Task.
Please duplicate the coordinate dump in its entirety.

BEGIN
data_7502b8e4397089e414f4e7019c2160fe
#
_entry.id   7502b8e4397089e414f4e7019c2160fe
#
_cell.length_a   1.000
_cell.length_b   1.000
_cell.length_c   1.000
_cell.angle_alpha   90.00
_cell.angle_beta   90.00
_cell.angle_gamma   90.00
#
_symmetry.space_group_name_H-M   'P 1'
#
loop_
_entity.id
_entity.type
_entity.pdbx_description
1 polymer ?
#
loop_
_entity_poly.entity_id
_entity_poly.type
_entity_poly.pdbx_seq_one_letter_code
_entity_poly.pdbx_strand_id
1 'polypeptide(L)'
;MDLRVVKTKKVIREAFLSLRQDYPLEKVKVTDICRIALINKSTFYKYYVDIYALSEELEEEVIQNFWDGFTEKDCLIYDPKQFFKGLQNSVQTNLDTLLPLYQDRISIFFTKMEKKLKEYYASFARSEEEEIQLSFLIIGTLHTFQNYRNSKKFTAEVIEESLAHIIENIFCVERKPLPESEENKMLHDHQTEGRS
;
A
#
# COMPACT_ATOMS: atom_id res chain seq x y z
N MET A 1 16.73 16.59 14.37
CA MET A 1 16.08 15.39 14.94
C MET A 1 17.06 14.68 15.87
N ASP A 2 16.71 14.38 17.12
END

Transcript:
data_7502b8e4397089e414f4e7019c2160fe
#
_entry.id   7502b8e4397089e414f4e7019c2160fe
#
_cell.length_a   1.000
_cell.length_b   1.000
_cell.length_c   1.000
_cell.angle_alpha   90.00
_cell.angle_beta   90.00
_cell.angle_gamma   90.00
#
_symmetry.space_group_name_H-M   'P 1'
#
loop_
_entity.id
_entity.type
_entity.pdbx_description
1 polymer ?
#
loop_
_entity_poly.entity_id
_entity_poly.type
_entity_poly.pdbx_seq_one_letter_code
_entity_poly.pdbx_strand_id
1 'polypeptide(L)'
;MDLRVVKTKKVIREAFLSLRQDYPLEKVKVTDICRIALINKSTFYKYYVDIYALSEELEEEVIQNFWDGFTEKDCLIYDPKQFFKGLQNSVQTNLDTLLPLYQDRISIFFTKMEKKLKEYYASFARSEEEEIQLSFLIIGTLHTFQNYRNSKKFTAEVIEESLAHIIENIFCVERKPLPESEENKMLHDHQTEGRS
;
A
#
# COMPACT_ATOMS: atom_id res chain seq x y z
N MET A 1 16.73 16.59 14.37
CA MET A 1 16.08 15.39 14.94
C MET A 1 17.06 14.68 15.87
N ASP A 2 16.71 14.38 17.12